It felt kinda odd running my way to the start area from the Pentagon entrance before the race. I knew the routine, the Marine checkpoint, the UPS bag drop, where the best place to line up for porta potties, and how fast I’d have to quickly make my way up to the corrals so I didn’t start a race of 22,000 in the far back. So much so that even though I left R.’s place at 6 a.m., there was barely enough time to settle into the start area to prep for the race start.
Fourth time, huh? Weird, I’ve done this race so much so that I feel like it’s my home marathon course. Of course, I have no where near PBed here, but that’s another story.
My goal was to start off at 3:50 marathon pace, and see how it’d go. I had done exactly the same thing last year (having run MCM a week after a solid marathon in Toronto) and felt great in the last half. Same goal, with NYC Marathon a week away. This time, I had my iPhone with me to take pictures as we went along. Goal was 8:47 miles for 3:50 and 8:24 miles for a 3:40. That’s around 5:11 to 5:27 kilometres.
A view of the start with the helicopters flying past the crowd.
The first part of MCM is probably the hardest, and although you can run up hills early in a marathon with power, its those initial miles in Rosslyn and Georgetown that will get you in the flat hot miles down the road. I took them relatively easy and just got used to running among so many runners. Just tried to go out comfortable pace.
I have a fuzzy memory, but I know I caught up to the 3:50 pace group on an uphill. Unfortunately, it could have been around mile 3. It was a packed group, so I went a little ahead of them before we hit Georgetown. It was the last I saw of that group until 20 miles later on an out and back.
By the way, it was Halloween, and quite a few characters in the crowd. Like this guy. Where’s Waldo! I spotted him then grabbed my phone to take this shot
R. later took this image near Lincoln.
5K split in 26:35 (Just a little off 3:40 pace)
Going into Georgetown, you got this slow incline and I just concentrated and ran up, focusing on the runners around me and the fact that we could all see our breaths. We finished the five miles of hills and I felt great. Perfect day, cool, slight wind at that point.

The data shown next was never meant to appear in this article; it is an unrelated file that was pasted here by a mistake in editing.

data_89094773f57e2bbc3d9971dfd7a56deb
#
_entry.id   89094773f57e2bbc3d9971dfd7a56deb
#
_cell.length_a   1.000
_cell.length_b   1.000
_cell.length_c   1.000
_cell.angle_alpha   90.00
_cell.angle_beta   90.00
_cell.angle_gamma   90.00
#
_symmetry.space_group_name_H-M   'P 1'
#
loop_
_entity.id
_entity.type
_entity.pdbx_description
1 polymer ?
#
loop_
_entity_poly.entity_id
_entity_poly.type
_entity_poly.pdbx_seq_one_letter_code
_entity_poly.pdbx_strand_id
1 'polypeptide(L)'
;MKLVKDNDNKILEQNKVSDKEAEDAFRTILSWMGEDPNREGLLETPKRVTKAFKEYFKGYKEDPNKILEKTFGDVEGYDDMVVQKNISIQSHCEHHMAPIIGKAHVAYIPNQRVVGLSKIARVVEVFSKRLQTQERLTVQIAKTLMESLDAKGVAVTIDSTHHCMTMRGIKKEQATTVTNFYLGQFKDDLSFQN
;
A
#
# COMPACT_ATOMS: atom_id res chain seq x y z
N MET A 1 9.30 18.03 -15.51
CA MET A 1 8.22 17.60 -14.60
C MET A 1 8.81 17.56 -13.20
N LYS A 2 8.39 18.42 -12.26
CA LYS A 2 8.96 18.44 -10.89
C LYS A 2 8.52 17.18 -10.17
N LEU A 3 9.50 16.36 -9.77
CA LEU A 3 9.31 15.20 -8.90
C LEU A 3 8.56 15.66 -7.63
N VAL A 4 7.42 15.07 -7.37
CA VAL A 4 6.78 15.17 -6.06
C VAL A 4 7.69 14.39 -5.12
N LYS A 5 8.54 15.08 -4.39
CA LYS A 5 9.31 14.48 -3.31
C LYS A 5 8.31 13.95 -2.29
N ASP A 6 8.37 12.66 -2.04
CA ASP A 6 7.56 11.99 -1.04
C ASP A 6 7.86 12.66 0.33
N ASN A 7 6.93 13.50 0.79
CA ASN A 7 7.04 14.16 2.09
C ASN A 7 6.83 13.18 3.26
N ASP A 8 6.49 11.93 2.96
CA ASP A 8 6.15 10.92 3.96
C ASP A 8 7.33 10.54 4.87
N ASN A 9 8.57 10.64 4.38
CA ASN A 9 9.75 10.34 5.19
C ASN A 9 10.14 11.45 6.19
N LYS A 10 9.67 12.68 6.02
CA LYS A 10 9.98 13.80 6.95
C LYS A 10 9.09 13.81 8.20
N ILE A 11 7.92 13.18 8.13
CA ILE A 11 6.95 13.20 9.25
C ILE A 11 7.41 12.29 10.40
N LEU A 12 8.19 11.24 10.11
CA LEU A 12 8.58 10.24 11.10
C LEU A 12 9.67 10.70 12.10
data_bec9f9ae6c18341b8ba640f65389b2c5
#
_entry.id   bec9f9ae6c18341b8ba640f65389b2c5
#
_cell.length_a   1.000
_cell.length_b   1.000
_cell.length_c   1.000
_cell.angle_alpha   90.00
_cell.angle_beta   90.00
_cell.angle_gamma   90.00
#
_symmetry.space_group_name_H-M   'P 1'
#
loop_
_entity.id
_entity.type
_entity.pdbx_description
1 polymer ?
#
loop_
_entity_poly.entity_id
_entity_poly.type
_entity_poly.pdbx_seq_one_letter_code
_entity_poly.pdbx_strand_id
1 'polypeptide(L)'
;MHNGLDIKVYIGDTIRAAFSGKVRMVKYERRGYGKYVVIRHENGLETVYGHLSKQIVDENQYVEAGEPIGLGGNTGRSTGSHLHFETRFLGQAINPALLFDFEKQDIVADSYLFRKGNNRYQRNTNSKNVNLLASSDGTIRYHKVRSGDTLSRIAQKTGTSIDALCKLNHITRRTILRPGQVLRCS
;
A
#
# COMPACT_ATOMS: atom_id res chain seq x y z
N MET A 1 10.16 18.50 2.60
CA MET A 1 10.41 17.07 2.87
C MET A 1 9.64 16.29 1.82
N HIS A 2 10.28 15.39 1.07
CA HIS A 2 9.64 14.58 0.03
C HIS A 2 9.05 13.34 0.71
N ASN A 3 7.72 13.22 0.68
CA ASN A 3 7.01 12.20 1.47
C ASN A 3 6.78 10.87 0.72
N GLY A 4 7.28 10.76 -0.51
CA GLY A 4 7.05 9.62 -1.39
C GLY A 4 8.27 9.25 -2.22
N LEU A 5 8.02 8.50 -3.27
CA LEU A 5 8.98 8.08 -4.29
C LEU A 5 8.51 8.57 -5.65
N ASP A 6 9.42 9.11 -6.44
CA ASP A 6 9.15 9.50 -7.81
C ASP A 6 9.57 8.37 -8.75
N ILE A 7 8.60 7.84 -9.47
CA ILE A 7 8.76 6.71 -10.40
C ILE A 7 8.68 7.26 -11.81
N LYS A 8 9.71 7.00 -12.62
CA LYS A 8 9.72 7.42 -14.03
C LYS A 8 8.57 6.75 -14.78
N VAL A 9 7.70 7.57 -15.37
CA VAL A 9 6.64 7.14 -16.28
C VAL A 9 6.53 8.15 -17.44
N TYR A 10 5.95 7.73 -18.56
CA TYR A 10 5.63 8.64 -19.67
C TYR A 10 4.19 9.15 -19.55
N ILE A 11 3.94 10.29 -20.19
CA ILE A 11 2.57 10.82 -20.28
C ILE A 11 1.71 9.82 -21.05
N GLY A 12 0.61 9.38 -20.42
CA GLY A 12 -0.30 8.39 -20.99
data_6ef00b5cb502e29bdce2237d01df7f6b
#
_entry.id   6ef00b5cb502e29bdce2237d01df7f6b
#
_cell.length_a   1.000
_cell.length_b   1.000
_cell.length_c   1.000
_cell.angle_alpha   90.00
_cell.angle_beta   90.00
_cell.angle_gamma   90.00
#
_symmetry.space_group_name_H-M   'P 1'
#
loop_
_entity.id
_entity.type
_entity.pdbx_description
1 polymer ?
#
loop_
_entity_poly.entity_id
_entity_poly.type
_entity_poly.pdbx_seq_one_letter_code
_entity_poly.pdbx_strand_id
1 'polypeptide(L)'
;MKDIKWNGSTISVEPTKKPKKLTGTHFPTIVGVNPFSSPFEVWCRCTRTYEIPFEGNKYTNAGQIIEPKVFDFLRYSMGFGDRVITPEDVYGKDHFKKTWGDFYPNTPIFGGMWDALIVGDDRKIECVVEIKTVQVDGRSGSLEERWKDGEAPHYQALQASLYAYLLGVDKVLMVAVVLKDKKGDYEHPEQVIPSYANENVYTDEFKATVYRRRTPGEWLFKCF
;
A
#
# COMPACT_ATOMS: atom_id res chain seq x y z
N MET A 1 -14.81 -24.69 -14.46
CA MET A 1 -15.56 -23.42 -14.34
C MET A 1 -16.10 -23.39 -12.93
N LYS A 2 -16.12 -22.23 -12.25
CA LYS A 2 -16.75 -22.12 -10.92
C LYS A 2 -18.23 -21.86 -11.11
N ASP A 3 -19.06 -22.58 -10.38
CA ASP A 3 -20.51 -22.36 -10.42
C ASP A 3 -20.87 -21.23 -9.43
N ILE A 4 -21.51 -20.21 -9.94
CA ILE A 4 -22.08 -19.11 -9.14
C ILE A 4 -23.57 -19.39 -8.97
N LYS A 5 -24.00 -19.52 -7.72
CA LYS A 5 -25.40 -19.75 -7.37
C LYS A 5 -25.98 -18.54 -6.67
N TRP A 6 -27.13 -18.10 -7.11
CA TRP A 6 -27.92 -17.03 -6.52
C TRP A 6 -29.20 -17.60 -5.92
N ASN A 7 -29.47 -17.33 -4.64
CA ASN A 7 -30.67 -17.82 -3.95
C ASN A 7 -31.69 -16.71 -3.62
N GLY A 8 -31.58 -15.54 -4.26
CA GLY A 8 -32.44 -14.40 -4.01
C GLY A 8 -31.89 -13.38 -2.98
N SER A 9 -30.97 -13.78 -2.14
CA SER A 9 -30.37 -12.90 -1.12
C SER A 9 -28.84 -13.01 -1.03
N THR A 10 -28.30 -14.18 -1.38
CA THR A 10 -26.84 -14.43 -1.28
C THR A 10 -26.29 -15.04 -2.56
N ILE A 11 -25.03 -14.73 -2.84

Pretty much by the 10K mark, I knew I was just going to run the race by feel, not to look down at my watch too much for feedback. I had my pace setting at around 5:11 kilometres, so I was aware that I was going at 3:40 pace. So I went with it. The downhill miles and through Georgetown was a lot of fun. You see runners who are 3-4 miles behind you on the way back and it’s humbling to see the mass of runners. You can see my splits get mighty close to 8 minute miles.
Views from Georgetown
15K 1:18:22 (Just 23 seconds slower than 3:40)
I was expecting to see R. at mile 10, but I forgot that they split the runners into two lanes. Add to it, I told her I would run on the right side of the road (as I usually do), but as it turns out, she was on the left. Doh, I missed her the entire race at all three checkpoints. Fail.
Hilarious part was that I was able to text her (while running at 8 minute mile pace). An example:
The next 5 miles brings you around Hains Point, and I was noticing everyone was already pretty silent. We took gels, and I spotted the washrooms so I dashed in for a pee break (accounting for a bit longer mile 13)
Half marathon 1:50:09
So I was, at the half marathon, perfectly on pace for 3:40. No pace bunny in sight, I was just running as usual. I was taking in my gels, enjoying the sunny day, trying to forget I was running a marathon.
Again, missed R. at mile 16 in the Mall, but it’s such a fun place to run in during the MCM. I love the crowds and the monuments I run around DC quite often.
30K 2:36:26 (Still pretty much right on 3:40)
As a MCM veteran, I like to think that the race proper starts at 19. It’s not the ‘wall’, but the stretch before you hit the bridge. And by bridge I mean wall. Mile 19 and 20 are still on the Mall, but you’re headed out to the bridge/highway/hellhole. I remember mile 19 from 2008 when I hit the wall early (it was my second hard run marathon in a month) mostly becuase I knew what was next. It went okay, I was starting to pass more runners.
The bridge miles suck, and they are partly why I pack water bottles with me for MCM. They are two hot, uphill and unrelenting death miles where everyone around you seems to be slowing. I wish I took out my camera but I was busy getting to work. I targetted a runner ahead who was running strong and gave chase. People were walking, stretching, slowing and I just picked it up a notch.
35K split in 3:01:45
So it felt great to kick the bridge’s ass again, and into Crystal City, I got a surge of energy from a water stop that everyone else around me stopped at. I picked up the pace, did the turn around and felt I could run the marathon strong. I had designs on a faster end to the marathon.
Of course, somewhere in the last two miles, I was passing another runner on the right side toward the curb when he suddenly stopped. I had to move and bumped into the curb, causing my left calf to cramp. Crap! So the last two miles became a measured approach to finishing the race. Stretch a cramp, manage the pain, try to save the legs for a week from now. So I took a few walk breaks near the end, knowing that I could manage a 3:40 or faster finish. The final stretch seemed a bit longer, and the final hill, well, it went by a little fast, I was willing it to end, with the mini cramps about to set in.
First half: 1:50:09
Second half: 1:48:58
Chip Time 3:39:17
Overall Place 1991 / 21972
Gender Place 1669 / 13257
Division Place 284 / 2148
Wow, never thought I'd finish a marathon thinking "and next week, it's going to be waaaay better." I have high hopes for New York.